Hookworms are a common problem in dogs. These worms have a hooklike mouth that attaches to the dog’s intestinal tract. There are serious consequences if a dog in highly infested. Currently the most prevalent breed to have hookworms are Greyhounds. The conditions that they are raised and raced in is conductive to the spread of hookworms.
Because of the widespread adoption of racing greyhounds’ hookworms are spreading to other dogs as well. A dog does not have to ingest the worms to become infected. The larvae live in the soil and can burrow through the dog’s skin and paws. Also, a female can pass the worm to their puppies through their milk. Hookworms also can infect people.
What is upsetting is that veterinarian researchers have found high levels of hookworms in dogs that were treated. It is important that dogs are retested after a treatment to ensure that all of the worms have been killed.
The most upsetting thing about hookworms is that they are becoming resistant to the three medications used to deworm a dog. The researchers are concerned that only the drug resistant hookworms will be left and will spread. Right now, the only deworming medication that is successful in killing the resistant hookworms is emodepside. However, that medication is only approved for cats.
What a dog owner can do is avoid dog parks, where hookworms can live. Have your dog tested for worms frequently, especially if it is an adopted Greyhound, and make sure if your dog has hookworms, retest after treatment.
When epileptic seizures caused the death in some Parsons Russell Terriers at six to twelve weeks of age, researchers delved into the cause. These puppies’ seizures were so severe that they died and medication would not help them. The researchers at the University of Helsinki found a gene disorder similar to the cause of Alzheimer’s in humans.
They developed a test that can determine if a dog carries this recessive gene. Because the gene is recessive, both the sire and dam must carry it to produce the defect in dogs. Therefore, it is essential that breeders of PRT’s have their dogs tested before they breed.
The Cavalier King Charles Spaniel has been a breed for over 1000 years. However, during that time there were “bottlenecks” in the breeding of these dogs where only a small number of dogs were bred.
Researchers studied eight different breeds and found that the Cav had the greatest number of disease-causing genes than any of the other breeds studied. They are especially prone to heart disease.
Note: The study only sampled a limited number of dogs of each breed studied. While this is a good indicator, I would have liked to see a larger number of dogs tested from a wider geographical area. However, breeders who sincerely love their breed, what ever it is, can improve the breed by selective breeding for the right reasons. Too many people breed indiscriminately and do not test their dogs for genetic defects. As a canine behavior consultant, I have seen the results of this for my entire career.
Separation anxiety is a genetic issue. This means that owners do not cause it, however, they can bring it out in a dog and intensify it. Research has shown that dogs that are noise shy, such as a fear of thunderstorms tend to also have separation anxiety.
Separation anxiety is a panic attack and is very similar to a panic attack in people. It is not fun to have and if it happens often enough, such as when a dog is left alone frequently, can cause the dog’s quality of life to degrade. Imagine being afraid for eight to ten hours, five or more days a week. It is also important to understand that separation anxiety is very stressful, and a dog’s health is affected the same as a person from constant stress. Therefore, separation anxiety not only destroys a dog’s mental health, but can also harm their long-term physical health as well.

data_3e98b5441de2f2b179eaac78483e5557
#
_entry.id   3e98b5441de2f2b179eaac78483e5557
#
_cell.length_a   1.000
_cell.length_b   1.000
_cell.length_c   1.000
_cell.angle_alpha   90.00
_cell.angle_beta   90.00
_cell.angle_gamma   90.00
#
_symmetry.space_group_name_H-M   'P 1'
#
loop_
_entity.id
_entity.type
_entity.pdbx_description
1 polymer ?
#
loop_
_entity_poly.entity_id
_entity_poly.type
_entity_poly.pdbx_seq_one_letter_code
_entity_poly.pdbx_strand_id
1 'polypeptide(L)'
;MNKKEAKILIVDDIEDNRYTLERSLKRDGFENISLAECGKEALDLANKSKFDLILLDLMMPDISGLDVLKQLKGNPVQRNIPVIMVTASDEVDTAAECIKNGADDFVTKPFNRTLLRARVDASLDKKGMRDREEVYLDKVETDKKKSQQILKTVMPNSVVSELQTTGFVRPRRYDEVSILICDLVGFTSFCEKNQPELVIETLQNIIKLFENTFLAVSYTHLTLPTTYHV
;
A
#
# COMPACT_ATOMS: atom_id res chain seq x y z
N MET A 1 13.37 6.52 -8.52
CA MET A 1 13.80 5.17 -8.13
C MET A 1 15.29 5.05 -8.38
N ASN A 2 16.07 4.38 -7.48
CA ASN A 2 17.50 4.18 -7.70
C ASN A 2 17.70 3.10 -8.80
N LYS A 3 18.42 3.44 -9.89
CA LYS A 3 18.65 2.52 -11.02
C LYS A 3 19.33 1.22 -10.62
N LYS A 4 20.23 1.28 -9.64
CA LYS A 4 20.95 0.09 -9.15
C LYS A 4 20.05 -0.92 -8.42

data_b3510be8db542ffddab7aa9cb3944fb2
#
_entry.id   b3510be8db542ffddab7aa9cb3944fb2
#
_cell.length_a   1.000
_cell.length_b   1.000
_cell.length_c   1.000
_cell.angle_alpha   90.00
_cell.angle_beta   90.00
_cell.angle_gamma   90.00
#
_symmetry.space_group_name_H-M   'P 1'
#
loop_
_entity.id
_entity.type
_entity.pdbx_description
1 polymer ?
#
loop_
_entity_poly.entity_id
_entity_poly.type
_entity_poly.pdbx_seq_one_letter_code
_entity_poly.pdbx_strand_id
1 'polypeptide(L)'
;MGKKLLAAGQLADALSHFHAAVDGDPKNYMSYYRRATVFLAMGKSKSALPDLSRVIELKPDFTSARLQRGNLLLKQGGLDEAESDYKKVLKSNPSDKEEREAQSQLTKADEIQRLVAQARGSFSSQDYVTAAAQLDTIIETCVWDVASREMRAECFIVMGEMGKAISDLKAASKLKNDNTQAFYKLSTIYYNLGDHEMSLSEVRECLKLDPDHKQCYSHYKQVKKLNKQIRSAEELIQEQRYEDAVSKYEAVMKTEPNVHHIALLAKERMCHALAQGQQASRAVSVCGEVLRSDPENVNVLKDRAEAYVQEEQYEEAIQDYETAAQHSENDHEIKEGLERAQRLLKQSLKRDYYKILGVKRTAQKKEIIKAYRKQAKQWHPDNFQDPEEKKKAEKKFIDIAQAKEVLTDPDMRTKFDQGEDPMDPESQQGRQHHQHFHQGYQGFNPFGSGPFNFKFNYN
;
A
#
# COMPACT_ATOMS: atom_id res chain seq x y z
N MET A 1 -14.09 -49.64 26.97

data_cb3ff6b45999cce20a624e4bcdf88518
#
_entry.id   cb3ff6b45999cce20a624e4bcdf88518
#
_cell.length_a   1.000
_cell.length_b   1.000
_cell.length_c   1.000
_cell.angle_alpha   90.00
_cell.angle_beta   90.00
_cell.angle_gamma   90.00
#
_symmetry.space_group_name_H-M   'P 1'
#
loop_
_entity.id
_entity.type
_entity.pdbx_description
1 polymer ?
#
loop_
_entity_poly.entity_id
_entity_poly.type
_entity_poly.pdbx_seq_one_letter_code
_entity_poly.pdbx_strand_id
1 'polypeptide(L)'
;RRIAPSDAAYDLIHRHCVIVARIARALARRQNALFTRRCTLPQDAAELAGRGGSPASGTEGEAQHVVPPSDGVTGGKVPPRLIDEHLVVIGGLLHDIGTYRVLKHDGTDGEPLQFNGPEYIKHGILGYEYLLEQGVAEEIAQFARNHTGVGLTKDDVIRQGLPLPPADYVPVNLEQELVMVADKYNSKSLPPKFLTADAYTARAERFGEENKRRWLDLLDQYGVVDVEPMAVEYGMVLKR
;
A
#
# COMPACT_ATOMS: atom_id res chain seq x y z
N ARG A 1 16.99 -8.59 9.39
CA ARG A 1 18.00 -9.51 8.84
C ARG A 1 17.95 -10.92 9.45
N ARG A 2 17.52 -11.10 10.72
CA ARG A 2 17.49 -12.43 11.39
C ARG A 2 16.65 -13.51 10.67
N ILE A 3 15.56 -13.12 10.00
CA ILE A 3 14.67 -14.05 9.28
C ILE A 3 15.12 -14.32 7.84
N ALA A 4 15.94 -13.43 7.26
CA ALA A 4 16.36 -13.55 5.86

Before you determine that your dog has separation anxiety, you must rule out medical issues that can cause the same symptoms. This will require a thorough examination by your veterinarian. The examination should check for the following:
CBC, Chemical profile, thyroid profile, urinalysis and fecal exam, dental health, GI distress, diabetes, renal failure, colitis, and inflammatory bowel disease.
After you have ruled out any medical reasons for your dog’s behavior you can then examine the behaviors.
Before you label your dog as having separation anxiety, you must determine if your dog is simply behaving as a normal dog. Puppies, chew and destroy things. Is your dog completely housebroken? Is something teasing your dog outside of your home, making him bark? Is your dog marking? Did you change his food or give him a treat that made him unable to wait to eliminate?
A dog can have various levels of separation anxiety. Like any fear or anxiety, it gets worse the longer the dog has it. Older dogs tend not to respond to treatment as well as younger dogs. Therefore, the behavior associated with separation anxiety will not just “go away” or get better with time. It will get worse until it could reach a level were the dog harms himself.
The symptoms are:
Pacing, drooling, vocalization, destructive behavior and inappropriate elimination of urine and feces, usually randomly throughout the house. Often the feces will have mucus in them and do not appear the same as normal stools.
If you determine that your dog does suffer from separation anxiety, it is best to contact a certified canine behavior consultant because the treatment can vary widely and should be tailored to your living arrangements and the dog’s needs. In some cases, medication may be necessary and, in that case, you would need to consult with a veterinarian behaviorist who understands which medications are best and how to administer the medications and how to wean your dog off of them. A non-veterinarian behavior consultant who understands the medications can work with your veterinarian.